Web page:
In the angriest presidential debate in recent history, Donald Trump and Hillary Clinton stood on a stage Sunday at Washington University in St. Louis and presented two vastly different plans for America’s future while savaging one another’s pasts.
Afterward, Missouri campaign surrogates for both candidates tried to put their best face forward about the debate.
Trump, the Republican real estate mogul, was on the hot-seat almost immediately after the start of the 90-minute exchange over a 2005 video released 48 hours earlier in which he was caught bragging about his sexual aggression toward women.
Clinton also came under fire over her mishandling of official emails while she was secretary of state under questioning from Trump.
After Trump’s video was released, more than two-dozen prominent Republican politicians – among them, U.S. Reps. Ann Wagner of Missouri – withdrew their earlier endorsements of Trump.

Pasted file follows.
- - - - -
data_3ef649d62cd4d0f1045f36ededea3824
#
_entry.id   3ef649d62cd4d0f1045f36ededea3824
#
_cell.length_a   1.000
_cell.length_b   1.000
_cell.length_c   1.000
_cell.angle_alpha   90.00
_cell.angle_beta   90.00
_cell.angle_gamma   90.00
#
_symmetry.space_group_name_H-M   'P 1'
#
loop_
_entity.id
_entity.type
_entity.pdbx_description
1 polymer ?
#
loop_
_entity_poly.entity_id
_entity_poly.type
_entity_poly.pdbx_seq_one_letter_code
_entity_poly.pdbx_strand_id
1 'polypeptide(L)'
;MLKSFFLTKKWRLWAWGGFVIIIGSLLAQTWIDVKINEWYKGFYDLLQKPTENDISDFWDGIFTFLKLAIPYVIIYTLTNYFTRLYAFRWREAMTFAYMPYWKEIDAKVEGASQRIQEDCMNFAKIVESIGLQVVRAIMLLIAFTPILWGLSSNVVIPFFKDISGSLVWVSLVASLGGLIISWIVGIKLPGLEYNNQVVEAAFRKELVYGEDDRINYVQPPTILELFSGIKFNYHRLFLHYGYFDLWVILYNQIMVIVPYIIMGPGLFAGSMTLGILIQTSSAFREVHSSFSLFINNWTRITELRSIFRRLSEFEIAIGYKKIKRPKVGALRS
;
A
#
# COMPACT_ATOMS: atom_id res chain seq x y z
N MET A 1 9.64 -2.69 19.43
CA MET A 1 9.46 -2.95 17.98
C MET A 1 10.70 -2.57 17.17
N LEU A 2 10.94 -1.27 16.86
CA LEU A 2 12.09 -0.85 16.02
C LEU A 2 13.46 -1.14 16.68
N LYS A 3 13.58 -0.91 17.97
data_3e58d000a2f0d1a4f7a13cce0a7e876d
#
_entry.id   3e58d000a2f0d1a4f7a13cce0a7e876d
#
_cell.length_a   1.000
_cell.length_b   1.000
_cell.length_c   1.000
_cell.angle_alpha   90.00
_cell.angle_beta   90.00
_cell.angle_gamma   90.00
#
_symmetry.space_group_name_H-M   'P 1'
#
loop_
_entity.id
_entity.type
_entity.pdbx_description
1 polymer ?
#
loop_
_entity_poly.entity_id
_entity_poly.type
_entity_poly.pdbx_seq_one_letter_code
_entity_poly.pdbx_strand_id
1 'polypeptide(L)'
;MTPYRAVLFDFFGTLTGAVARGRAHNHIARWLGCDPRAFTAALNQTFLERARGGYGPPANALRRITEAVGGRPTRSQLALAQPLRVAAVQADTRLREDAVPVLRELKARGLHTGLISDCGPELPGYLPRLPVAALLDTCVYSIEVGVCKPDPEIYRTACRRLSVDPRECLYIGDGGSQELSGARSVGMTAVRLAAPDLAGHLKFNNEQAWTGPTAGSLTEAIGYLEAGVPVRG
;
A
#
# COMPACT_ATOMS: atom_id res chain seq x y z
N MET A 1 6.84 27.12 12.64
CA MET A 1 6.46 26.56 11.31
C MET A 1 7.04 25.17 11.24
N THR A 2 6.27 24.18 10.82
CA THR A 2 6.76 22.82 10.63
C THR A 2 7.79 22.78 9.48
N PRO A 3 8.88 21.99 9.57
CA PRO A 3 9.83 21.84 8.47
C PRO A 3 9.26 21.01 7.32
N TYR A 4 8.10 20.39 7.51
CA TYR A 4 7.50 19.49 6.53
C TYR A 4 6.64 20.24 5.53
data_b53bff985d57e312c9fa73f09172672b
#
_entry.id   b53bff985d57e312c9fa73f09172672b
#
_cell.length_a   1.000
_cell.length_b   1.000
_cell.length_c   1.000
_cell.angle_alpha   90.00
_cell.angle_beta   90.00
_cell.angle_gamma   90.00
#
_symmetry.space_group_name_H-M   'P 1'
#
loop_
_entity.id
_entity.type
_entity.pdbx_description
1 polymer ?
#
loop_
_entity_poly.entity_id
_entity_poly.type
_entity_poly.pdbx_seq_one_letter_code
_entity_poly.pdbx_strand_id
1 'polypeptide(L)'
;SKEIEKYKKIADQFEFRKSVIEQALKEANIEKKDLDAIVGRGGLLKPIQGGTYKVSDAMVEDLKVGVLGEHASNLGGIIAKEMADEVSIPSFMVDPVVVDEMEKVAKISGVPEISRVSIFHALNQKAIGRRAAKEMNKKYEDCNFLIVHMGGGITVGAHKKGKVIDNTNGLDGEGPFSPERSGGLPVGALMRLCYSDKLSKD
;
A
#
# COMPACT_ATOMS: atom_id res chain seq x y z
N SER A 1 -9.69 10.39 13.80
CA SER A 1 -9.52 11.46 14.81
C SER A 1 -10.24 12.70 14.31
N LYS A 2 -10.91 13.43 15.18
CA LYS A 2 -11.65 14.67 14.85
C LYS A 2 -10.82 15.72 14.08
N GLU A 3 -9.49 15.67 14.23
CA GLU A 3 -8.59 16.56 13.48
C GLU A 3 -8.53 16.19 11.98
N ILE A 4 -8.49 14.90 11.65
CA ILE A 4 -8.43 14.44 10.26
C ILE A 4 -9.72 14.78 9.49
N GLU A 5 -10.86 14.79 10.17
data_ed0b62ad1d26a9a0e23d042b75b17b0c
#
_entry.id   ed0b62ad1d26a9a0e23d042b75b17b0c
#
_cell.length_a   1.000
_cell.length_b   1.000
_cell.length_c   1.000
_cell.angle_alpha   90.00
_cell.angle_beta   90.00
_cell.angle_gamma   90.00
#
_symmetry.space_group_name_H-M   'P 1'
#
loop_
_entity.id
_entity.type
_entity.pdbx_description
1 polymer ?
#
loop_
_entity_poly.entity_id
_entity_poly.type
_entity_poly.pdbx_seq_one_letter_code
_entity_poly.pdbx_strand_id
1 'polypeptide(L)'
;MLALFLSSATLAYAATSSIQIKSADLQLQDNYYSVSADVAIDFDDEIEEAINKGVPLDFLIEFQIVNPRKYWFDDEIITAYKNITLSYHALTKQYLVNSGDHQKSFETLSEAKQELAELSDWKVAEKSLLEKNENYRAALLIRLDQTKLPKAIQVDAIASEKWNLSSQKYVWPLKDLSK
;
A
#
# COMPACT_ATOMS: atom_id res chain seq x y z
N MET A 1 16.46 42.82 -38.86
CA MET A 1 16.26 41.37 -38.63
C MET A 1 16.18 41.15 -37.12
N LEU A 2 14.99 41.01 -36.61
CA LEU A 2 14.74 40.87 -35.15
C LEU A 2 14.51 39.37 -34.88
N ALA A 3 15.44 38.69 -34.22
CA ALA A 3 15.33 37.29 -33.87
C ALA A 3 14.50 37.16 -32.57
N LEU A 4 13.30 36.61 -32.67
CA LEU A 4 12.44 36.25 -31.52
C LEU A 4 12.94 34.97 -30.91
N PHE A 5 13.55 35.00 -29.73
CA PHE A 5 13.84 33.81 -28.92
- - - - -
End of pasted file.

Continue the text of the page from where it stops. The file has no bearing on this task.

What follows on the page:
Rep. Jason Smith, a Republican from Salem, was among those who remained in Trump’s corner, and he offered an assessment after the debate Sunday.
“The first 20 minutes started out a little rocky,” Smith said. “But the next hour and 10 minutes was focused on a lot of policy and issues that Americans are really paying a lot of attention to: health care, taxation, the Supreme Court vacancies. So I thought that was pretty good.”
But Smith’s colleague, U.S. Rep. Emanuel Cleaver, had a much dimmer view of Trump’s performance.
“Donald Trump spoke tonight as if he’s an expert on African American life, and he’s done it throughout this campaign,” said Cleaver, D-Kansas City. “You know, they’re getting shot walking down the street, they’re getting raped, it’s hard for them to live, and it’s miserable for them. And in fact, he said as Americans are worse off now than ever in their history – we were enslaved for 300 years in this country.”